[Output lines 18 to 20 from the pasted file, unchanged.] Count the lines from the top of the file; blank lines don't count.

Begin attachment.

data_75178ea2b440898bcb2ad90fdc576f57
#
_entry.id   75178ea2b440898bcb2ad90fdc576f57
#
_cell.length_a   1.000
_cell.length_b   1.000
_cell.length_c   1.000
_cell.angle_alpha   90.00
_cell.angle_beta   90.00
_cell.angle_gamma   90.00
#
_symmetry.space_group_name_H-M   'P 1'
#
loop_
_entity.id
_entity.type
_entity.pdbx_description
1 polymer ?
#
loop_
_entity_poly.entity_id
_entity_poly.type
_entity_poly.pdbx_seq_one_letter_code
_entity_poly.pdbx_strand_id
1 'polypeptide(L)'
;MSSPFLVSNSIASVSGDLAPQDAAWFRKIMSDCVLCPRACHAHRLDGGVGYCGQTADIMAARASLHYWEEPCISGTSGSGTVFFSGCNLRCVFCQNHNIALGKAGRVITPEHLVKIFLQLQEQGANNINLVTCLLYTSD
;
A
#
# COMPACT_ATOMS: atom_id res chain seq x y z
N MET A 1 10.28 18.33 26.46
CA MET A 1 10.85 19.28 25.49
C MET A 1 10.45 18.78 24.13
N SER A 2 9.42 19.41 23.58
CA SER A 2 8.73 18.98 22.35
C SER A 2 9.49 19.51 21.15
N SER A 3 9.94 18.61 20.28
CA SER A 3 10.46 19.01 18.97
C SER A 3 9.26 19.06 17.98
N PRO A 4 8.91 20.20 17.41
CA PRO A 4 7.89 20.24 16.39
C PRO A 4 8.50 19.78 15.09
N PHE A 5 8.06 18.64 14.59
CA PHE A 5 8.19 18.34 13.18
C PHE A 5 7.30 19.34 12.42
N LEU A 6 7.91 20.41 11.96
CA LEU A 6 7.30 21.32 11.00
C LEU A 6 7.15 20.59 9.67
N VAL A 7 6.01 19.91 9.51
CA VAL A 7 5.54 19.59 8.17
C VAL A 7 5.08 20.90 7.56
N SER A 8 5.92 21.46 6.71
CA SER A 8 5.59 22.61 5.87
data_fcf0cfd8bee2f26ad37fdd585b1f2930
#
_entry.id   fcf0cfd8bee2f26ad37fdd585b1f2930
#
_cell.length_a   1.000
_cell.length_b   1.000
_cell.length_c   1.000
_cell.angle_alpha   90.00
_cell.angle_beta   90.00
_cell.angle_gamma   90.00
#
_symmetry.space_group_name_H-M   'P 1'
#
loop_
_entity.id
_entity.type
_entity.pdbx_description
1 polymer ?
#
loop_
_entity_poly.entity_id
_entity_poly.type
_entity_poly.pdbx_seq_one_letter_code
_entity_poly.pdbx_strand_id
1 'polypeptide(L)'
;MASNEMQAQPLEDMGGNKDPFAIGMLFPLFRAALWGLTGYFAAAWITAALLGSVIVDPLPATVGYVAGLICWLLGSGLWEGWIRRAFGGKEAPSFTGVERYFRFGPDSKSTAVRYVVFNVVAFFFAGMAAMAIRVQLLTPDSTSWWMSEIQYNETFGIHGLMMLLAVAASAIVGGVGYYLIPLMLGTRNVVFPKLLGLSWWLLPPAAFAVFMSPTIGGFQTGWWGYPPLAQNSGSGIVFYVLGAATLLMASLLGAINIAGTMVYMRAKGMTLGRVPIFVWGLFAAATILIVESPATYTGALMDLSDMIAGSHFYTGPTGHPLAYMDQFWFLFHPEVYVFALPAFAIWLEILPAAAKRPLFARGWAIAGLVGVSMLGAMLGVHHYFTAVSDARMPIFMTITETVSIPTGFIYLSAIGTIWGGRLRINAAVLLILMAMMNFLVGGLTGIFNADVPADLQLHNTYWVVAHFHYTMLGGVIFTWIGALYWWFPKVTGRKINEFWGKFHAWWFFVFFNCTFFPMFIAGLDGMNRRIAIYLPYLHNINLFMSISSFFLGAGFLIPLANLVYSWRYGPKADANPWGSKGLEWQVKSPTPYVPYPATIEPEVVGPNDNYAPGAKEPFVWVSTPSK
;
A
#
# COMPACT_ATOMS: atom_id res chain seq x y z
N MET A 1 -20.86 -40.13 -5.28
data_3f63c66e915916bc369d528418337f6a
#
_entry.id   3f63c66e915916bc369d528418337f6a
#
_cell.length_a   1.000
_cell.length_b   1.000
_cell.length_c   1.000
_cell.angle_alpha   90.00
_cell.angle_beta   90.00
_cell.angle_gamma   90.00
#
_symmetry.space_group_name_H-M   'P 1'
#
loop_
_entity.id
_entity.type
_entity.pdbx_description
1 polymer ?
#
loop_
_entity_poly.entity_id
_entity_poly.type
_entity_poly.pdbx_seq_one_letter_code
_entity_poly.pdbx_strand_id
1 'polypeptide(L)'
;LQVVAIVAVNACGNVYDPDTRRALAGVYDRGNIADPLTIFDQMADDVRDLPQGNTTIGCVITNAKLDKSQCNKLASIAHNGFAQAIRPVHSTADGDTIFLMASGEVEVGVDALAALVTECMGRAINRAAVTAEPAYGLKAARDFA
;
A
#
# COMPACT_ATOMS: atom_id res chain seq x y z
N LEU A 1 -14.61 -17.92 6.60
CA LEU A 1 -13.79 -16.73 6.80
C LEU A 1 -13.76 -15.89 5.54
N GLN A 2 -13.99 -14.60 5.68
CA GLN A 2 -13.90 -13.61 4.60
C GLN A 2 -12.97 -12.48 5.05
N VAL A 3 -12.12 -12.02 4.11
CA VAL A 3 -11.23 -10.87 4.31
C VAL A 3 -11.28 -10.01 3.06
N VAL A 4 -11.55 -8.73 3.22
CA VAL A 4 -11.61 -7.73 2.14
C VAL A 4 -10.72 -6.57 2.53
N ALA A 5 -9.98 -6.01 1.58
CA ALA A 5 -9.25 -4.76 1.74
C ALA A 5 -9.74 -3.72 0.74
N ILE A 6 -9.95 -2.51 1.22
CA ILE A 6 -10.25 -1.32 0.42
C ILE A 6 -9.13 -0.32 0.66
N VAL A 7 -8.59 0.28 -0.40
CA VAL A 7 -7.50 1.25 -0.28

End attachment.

1 polymer ?
#
loop_